|Any Suggestions for a Very Light Frame?||vonbarron|
Aug 3, 2001 9:34 AM
|I am looking to build up a light comfortable road bike ~16 lbs or so and I do not have any strong bias as to frame material. I am a light rider (145 lbs) and normally ride a 56cm frame with 56.5-57.5 top tube. Mostly I do relatively fast recreational rides of 40 to 60 miles. I do not like vertically stiff frames like Cannondales and prefer some comfort and compliance. Any ideas for a light frame that meets those requirements and does not carry an unreasonable cost (no more than $1500-2000 for a frame, lower is better).|
|re: Any Suggestions for a Very Light Frame?||Dog|
Aug 3, 2001 9:39 AM
|some lighter frames:
(used) Colnago C40
|here's some more||ak|
Aug 3, 2001 10:26 AM
|I liked the list above, but here's a few ultralight frames that were left out (IMO)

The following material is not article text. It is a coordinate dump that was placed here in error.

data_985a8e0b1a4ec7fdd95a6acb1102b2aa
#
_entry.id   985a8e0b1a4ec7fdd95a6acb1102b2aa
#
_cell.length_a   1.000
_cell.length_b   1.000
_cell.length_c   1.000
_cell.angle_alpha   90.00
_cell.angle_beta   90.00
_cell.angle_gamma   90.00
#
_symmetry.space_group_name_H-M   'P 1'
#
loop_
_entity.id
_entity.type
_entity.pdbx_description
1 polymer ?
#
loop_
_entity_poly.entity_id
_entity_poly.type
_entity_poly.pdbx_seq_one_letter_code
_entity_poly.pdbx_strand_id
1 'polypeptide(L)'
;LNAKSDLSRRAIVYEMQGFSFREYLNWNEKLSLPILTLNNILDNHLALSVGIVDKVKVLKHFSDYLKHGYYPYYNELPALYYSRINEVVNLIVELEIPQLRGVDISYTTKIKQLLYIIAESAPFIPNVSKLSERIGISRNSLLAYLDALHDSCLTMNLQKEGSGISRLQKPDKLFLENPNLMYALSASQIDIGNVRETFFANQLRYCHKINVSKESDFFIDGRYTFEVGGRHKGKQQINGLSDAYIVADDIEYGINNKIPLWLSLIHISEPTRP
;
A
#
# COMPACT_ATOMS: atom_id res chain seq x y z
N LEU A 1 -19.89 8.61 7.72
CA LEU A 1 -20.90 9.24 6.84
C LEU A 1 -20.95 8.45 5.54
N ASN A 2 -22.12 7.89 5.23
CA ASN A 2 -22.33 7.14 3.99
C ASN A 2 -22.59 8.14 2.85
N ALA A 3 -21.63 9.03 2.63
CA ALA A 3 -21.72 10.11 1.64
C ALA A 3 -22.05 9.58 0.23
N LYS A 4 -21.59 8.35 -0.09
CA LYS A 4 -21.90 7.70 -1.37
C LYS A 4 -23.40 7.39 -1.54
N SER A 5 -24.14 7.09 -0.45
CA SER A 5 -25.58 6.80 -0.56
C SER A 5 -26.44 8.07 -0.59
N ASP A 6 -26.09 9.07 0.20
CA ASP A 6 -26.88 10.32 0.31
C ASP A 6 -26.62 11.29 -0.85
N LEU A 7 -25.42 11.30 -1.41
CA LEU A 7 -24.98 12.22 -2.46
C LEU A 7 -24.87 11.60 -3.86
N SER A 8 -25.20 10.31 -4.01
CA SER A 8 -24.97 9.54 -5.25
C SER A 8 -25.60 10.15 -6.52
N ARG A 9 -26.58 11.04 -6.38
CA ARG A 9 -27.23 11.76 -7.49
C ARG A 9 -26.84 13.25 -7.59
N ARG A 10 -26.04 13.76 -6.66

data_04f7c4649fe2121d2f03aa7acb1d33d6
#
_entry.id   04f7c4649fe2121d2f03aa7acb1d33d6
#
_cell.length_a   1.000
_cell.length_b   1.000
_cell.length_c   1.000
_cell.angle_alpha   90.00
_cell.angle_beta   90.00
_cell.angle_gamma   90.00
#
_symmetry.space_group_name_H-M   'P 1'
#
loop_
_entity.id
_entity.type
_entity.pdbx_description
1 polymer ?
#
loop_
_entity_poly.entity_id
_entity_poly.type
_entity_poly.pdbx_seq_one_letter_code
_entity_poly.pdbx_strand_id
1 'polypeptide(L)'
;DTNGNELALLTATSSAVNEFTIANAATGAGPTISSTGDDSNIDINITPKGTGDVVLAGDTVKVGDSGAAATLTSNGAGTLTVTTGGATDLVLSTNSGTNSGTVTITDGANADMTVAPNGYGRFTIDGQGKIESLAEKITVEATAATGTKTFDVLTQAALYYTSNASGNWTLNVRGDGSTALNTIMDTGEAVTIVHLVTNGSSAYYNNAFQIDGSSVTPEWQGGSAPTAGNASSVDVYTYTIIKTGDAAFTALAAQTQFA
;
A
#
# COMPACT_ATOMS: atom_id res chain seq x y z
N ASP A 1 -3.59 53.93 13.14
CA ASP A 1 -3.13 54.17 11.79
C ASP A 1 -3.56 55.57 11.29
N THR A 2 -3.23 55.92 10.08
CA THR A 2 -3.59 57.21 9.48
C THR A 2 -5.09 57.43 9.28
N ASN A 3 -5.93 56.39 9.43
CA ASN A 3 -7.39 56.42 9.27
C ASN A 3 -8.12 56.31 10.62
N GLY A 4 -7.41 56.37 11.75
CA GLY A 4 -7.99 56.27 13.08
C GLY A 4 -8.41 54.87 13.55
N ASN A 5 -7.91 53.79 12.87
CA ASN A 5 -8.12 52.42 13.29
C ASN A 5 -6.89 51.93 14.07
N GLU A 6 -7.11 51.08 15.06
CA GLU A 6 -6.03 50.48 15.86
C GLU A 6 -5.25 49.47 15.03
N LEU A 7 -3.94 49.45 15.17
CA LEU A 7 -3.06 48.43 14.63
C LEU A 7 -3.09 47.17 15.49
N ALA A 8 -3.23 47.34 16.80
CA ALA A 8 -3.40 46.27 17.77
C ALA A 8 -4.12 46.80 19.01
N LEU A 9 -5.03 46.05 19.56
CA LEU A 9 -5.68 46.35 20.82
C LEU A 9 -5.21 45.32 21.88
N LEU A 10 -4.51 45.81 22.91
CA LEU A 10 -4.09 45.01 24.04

Klein Quantum series
the new Pinarello
|re: Any Suggestions for a Very Light Frame?||Lardog|
Aug 3, 2001 11:50 AM
|If you want the lightest, don't worry about cost. I believe the C40 is about as light as they come. ~2 lbs.|
|Decide First||grzy mnky|
Aug 3, 2001 12:47 PM
|First you need to make a choice: light, cheap, and durable. Pick any two. Once you've done this you can then continue. |
The suggestions that everyone has come up with so far are great, but I'd also add Kestrel to the list. Ultimately you need to decide what ride and fit qualities matter to you. Simply picking the lightest bike doesn't ensure that you're going to like it. I like the ride of my Ti bike much better than my old OCLV, even though the Trek was lighter.
|Actually, pick any "one".||railer|
Aug 3, 2001 1:37 PM
|Light isnt usually cheap. Light usually isnt durable.
Cheap isnt light. Cheap isnt durable.
Durable isnt light. Durable isnt cheap.
Of course this is only generally the case and is only relative, someone might think their Murray (cheap) is light compared to thier neighbor's DH bike (expensive).